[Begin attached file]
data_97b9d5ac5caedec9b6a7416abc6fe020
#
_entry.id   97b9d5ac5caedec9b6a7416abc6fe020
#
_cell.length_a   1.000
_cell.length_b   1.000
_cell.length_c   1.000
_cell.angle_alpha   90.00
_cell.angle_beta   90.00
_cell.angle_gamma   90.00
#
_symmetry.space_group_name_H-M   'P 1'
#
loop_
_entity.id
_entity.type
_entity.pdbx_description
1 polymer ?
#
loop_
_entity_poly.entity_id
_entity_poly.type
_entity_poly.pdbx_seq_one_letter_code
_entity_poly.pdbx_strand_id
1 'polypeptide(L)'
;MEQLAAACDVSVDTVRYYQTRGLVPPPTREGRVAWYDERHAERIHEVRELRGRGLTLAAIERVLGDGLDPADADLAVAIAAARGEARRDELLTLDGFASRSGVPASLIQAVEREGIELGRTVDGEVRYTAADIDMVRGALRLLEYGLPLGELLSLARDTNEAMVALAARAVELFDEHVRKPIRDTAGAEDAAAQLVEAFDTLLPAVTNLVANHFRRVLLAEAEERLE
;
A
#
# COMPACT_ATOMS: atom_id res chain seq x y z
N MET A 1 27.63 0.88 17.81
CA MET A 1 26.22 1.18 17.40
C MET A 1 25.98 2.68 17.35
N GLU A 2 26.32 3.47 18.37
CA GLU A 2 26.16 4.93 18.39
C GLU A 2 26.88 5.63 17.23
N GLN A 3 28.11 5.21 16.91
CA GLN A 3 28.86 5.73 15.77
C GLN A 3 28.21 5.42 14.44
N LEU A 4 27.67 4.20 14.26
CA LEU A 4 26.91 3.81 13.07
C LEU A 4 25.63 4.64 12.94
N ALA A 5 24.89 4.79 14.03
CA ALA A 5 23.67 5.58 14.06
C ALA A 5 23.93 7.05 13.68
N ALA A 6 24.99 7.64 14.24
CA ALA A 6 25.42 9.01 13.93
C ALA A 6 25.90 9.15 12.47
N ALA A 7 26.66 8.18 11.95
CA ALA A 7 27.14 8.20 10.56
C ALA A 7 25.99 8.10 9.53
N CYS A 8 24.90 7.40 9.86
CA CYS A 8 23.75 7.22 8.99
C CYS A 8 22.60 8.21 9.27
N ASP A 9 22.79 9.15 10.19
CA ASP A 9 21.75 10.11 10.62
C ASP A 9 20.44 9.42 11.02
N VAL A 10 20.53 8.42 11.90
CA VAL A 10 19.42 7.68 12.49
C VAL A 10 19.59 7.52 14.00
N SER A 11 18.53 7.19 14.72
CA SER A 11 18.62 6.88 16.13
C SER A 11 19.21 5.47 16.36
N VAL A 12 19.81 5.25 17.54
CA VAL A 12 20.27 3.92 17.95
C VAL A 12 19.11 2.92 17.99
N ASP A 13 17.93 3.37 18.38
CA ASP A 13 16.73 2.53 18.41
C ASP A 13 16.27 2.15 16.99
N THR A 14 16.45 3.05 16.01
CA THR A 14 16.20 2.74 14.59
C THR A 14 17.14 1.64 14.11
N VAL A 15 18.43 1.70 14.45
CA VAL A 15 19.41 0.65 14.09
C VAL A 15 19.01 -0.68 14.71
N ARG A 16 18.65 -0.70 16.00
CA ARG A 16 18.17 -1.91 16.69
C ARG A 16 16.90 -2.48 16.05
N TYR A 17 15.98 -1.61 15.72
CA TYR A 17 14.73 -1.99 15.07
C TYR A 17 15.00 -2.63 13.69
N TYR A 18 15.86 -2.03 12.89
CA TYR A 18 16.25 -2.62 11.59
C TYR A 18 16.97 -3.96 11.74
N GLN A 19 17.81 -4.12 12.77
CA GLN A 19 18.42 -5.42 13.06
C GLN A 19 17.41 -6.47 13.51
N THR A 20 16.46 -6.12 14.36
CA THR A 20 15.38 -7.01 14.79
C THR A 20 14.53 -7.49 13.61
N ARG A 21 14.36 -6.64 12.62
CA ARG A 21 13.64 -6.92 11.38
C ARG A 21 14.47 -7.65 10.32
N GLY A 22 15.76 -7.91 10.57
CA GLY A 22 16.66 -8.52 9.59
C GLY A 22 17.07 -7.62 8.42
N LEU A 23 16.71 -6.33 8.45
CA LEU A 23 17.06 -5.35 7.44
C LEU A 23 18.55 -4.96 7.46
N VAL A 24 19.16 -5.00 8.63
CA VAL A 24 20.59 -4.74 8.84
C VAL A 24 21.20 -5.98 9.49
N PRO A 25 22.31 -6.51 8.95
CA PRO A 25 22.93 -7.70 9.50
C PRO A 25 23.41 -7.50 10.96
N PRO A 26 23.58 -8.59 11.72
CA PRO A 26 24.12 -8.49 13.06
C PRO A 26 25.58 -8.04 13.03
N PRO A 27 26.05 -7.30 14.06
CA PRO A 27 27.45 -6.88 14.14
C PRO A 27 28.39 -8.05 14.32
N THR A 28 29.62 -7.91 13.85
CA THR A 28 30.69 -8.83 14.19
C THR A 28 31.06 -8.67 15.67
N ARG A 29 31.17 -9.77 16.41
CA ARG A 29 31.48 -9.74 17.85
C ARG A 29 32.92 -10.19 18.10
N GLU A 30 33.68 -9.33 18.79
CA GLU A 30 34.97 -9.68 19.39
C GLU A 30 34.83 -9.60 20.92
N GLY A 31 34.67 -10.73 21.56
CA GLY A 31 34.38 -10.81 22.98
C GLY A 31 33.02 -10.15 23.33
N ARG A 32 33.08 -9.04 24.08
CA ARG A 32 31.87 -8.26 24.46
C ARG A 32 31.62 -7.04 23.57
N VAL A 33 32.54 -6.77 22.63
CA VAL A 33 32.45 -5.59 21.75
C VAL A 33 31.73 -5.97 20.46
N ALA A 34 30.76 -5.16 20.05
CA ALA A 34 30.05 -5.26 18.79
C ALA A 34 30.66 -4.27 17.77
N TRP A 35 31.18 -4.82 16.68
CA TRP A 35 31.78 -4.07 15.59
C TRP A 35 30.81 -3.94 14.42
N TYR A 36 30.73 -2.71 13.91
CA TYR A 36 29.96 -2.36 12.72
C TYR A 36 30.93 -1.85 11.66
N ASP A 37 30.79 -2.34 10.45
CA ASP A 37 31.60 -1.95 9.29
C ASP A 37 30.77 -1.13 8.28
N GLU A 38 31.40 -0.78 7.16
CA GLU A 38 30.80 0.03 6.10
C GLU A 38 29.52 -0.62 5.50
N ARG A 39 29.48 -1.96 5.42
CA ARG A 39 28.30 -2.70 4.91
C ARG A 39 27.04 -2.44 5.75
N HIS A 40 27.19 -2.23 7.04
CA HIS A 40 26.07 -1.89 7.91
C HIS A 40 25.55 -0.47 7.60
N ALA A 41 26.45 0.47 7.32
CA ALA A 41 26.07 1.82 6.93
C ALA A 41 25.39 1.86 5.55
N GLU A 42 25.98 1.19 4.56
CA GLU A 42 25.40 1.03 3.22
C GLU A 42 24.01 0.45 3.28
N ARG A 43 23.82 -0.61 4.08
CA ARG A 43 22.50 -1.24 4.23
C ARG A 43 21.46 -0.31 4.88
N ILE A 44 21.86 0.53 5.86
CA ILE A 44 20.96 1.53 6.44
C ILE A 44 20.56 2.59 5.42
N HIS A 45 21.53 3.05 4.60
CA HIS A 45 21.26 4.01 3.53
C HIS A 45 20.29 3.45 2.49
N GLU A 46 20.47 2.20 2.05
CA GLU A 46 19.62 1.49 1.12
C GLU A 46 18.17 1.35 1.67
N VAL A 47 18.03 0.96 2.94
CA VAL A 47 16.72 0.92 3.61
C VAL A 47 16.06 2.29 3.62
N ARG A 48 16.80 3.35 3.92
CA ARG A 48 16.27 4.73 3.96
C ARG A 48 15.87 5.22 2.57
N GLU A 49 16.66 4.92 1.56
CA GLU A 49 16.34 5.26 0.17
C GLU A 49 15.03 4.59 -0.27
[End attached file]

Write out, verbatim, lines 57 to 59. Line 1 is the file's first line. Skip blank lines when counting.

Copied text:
C ASP A 9 20.44 9.42 11.02
N VAL A 10 20.53 8.42 11.90
CA VAL A 10 19.42 7.68 12.49